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An authoritative guide for improving teaching, learning, and literacy in content area classrooms This book introduces teachers to the Disciplinary Literacy instructional framework developed by the Institute for Learning, University of Pittsburgh. Grounded in the Principles of Learning developed by acclaimed educator Lauren Resnick, the framework is designed to prepare students, grades 6 and up, to master the rigorous academic content learning required for college success. Unlike 'generic' teaching models, the framework is specifically tailored for each of the content disciplines. Highly practical, the book shows teachers how to integrate literacy development and thinking practices into their routine content instruction, with separate chapters devoted to math, science, history, and English/language arts. The book also shows how school instructional leaders can support teachers in learning and using this instructional approach. Offers an innovative approach for improving literacy, thinking, and content learning in secondary students Includes detailed instructional guidance plus numerous classroom examples of lessons, dialogs, and teaching routines Features chapters on each of the content areas-math, science, language arts, and social sciences Provides leadership guidance in implementing the method Foreword written by internationally acclaimed educator and cognitive scientist Lauren Resnick
This book explains the content of nine areas in social studies. If teachers know what history, biographical studies, and the United States Constitution mean for instruction, they can increase the probability of better-focused content in their social studies instruction.
An authoritative guide for improving teaching, learning, and literacy in content area classrooms This book introduces teachers to the Disciplinary Literacy instructional framework developed by the Institute for Learning, University of Pittsburgh. Grounded in the Principles of Learning developed by acclaimed educator Lauren Resnick, the framework is designed to prepare students, grades 6 and up, to master the rigorous academic content learning required for college success. Unlike 'generic' teaching models, the framework is specifically tailored for each of the content disciplines. Highly practical, the book shows teachers how to integrate literacy development and thinking practices into their routine content instruction, with separate chapters devoted to math, science, history, and English/language arts. The book also shows how school instructional leaders can support teachers in learning and using this instructional approach. Offers an innovative approach for improving literacy, thinking, and content learning in secondary students Includes detailed instructional guidance plus numerous classroom examples of lessons, dialogs, and teaching routines Features chapters on each of the content areas-math, science, language arts, and social sciences Provides leadership guidance in implementing the method Foreword written by internationally acclaimed educator and cognitive scientist Lauren Resnick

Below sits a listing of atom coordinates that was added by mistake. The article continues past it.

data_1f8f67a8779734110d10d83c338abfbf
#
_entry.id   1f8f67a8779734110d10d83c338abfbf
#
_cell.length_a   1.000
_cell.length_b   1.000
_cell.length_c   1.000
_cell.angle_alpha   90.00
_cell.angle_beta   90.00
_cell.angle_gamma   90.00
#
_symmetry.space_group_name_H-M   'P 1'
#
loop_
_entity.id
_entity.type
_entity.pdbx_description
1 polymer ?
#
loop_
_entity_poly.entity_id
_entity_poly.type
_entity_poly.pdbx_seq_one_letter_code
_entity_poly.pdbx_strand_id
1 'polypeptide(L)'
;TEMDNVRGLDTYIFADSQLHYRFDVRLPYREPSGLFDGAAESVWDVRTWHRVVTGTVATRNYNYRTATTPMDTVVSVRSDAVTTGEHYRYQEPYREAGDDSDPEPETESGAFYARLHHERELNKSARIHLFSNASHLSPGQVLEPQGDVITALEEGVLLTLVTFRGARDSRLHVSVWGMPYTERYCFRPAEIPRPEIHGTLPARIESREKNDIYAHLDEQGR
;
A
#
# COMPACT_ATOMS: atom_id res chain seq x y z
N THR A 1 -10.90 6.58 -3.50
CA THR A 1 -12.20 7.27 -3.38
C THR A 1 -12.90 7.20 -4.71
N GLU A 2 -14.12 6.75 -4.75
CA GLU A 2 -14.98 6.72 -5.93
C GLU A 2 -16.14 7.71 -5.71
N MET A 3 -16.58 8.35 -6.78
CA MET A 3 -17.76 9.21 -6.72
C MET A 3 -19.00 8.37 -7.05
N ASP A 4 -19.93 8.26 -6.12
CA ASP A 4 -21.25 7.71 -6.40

Trade schools, universities, and programs for international students have begun to experiment with Content and Language Integrated Learning (CLIL) as a viable pedagogy for instruction, as the pedagogy of CLIL increasingly gains recognition as a practical form of language and content education in Europe and beyond, and its application in instructional settings becomes more diverse. Corresponding with CLIL’s growth, this book focuses on foreign language use during peer interactions in a new CLIL setting. It particularly concentrates on how to conduct research when the focus is on learner interactions. The theoretical background, research methods, and research instruments are explained in a brief and understandable manner. This book is intended for those interested in CLIL and peer interactions and includes a framework and ideas for investigating new CLIL contexts in a practical manner allowing undergraduate and graduate students to conduct their own research in these settings.